Handbook of Research Methods on Trust
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Handbook of Research Methods on Trust

Second Edition

Edited by Fergus Lyon, Guido Möllering and Mark N.K. Saunders

With the growing interest in trust in the social sciences, this second edition of the Handbook of Research Methods on Trust provides a fully updated and extended account of quantitative, qualitative and mixed methods for empirical research. While many researchers have already drawn inspiration and insight from the previous edition, the dynamic development of trust research calls for further and deeper engagement with methodological issues, particular methods, practical research experience, and current challenges and innovations as offered by this new edition.
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Chapter 18: Hermeneutic methods in trust research

Gerard Breeman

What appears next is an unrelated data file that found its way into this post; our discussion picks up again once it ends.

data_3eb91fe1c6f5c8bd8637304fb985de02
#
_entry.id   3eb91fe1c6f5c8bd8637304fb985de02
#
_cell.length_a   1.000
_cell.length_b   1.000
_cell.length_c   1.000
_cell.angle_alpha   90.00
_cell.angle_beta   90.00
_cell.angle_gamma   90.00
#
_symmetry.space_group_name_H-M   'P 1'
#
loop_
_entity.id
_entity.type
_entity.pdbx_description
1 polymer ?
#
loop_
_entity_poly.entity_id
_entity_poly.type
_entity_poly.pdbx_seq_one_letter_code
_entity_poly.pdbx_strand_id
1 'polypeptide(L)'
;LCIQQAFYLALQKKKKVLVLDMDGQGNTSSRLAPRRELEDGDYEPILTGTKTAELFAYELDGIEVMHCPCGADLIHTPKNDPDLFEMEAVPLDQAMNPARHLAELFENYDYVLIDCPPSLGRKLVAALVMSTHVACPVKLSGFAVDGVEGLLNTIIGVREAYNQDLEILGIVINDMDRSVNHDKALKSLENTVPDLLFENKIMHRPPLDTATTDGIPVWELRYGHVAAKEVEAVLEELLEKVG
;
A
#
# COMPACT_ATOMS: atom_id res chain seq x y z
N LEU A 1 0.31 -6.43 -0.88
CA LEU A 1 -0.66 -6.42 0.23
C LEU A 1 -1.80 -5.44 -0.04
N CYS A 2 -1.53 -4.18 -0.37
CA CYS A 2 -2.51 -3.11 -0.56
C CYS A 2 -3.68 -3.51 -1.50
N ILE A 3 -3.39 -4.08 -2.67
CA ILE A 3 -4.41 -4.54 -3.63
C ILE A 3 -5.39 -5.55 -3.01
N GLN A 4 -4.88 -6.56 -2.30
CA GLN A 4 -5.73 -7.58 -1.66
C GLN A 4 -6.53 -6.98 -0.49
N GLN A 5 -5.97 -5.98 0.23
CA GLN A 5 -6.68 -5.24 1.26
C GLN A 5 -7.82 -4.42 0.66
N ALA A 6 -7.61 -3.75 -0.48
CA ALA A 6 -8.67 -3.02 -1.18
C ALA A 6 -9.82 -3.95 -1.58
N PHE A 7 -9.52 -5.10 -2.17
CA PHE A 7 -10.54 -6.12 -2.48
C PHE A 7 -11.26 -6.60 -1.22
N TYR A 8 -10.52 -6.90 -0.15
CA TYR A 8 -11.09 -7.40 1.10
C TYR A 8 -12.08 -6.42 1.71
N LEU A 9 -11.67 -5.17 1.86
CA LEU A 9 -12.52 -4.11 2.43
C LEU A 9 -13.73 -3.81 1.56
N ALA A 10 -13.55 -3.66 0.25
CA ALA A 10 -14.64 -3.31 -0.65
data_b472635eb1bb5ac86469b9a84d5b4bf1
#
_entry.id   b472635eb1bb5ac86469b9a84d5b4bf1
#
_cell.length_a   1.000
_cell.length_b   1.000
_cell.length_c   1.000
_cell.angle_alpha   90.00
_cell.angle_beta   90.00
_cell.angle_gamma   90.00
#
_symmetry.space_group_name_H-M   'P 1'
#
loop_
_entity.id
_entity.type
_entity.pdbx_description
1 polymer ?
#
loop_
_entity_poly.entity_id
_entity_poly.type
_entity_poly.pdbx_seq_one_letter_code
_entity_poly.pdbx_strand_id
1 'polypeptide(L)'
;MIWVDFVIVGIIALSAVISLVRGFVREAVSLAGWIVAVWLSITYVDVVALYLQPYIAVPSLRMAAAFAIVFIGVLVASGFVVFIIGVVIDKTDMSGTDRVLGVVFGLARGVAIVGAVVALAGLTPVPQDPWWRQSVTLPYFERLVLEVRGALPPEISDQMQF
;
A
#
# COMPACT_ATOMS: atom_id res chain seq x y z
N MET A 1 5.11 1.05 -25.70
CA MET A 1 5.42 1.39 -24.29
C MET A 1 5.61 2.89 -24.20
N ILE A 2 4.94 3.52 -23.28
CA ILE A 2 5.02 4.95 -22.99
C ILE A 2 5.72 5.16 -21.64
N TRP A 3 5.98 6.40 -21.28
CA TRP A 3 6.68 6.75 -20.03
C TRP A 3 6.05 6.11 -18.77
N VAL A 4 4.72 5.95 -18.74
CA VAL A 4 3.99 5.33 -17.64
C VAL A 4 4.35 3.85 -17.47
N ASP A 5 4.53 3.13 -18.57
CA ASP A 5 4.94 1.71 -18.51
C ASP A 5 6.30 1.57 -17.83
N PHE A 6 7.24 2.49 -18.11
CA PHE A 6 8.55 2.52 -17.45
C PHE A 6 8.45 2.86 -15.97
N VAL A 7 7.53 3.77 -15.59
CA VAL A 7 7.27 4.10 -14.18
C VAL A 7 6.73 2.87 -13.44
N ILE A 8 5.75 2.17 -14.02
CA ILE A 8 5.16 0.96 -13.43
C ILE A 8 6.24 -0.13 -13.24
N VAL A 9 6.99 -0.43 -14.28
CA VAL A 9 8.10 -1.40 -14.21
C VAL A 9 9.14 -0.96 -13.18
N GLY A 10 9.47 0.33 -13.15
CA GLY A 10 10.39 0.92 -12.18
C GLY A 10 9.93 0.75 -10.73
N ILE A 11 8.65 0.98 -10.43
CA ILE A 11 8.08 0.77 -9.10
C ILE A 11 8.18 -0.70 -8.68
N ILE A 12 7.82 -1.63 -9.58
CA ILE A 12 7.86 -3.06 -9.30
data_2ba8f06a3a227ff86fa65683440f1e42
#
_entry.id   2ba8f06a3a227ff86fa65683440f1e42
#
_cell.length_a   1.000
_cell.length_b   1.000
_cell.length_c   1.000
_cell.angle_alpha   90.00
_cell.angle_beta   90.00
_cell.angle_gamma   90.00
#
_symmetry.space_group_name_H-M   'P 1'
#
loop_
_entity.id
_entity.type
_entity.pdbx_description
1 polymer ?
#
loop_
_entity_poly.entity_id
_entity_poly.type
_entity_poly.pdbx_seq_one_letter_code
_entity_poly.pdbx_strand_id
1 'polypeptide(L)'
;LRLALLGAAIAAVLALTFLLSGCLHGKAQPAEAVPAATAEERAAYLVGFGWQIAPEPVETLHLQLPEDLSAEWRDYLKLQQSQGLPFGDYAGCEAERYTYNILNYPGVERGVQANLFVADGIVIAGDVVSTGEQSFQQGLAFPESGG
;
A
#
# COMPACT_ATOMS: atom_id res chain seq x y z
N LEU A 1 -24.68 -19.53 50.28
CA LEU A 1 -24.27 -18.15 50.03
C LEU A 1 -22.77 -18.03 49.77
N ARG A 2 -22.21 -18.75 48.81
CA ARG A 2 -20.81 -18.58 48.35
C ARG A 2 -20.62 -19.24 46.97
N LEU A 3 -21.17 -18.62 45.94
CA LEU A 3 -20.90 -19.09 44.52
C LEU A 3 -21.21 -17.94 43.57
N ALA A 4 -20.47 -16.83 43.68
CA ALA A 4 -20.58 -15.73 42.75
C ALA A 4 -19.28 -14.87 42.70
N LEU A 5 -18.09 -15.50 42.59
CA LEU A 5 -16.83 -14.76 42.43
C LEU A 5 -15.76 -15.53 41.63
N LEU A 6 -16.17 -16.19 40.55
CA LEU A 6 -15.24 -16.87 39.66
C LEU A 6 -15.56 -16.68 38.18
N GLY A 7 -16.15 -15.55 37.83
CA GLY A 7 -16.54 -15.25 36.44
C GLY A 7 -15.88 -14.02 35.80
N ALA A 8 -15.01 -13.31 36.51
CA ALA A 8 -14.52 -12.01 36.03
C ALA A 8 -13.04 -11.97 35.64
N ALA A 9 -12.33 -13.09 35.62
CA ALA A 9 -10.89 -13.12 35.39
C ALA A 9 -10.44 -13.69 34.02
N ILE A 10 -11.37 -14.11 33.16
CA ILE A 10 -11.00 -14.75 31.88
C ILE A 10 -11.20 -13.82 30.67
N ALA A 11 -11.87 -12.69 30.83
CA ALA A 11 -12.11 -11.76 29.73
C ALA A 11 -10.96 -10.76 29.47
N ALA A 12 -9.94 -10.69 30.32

The hermeneutic method is often implicitly applied in historical research. This chapter shows explicitly how the hermeneutic method can help us to understand trust relations in unique historical cases, and how it helps us to discern general patterns of gaining and losing trust. It is sometimes amazing why people trust other persons or organizations. A lot of trust research focuses on listing all the different reasons people have for trusting and correlating them with various independent variables. My fascination, though, is with the reasons behind these reasons: why do people give specific reasons for trusting someone or something? Not only do I want to know how much trust is out there and what the reasons for trusting are, but also why people give those particular reasons for trusting. In my experience the hermeneutic approach is a good method to find out how and why people trust other people. The method is particularly useful to gain insights into the different intentions of all the parties involved. It connects the actual human interactions with intentions. The strong asset of the hermeneutic method is that it does not only aim to understand a specific event, but also to identify general, objective patterns of human interaction. Scholars, who use the hermeneutic method, construct abstract patterns of interaction, in which they highlight specific features and disregard other observations. The economic-sociologist Weber referred to these patterns as ‘Idealtypen’ (Weber, 1972).

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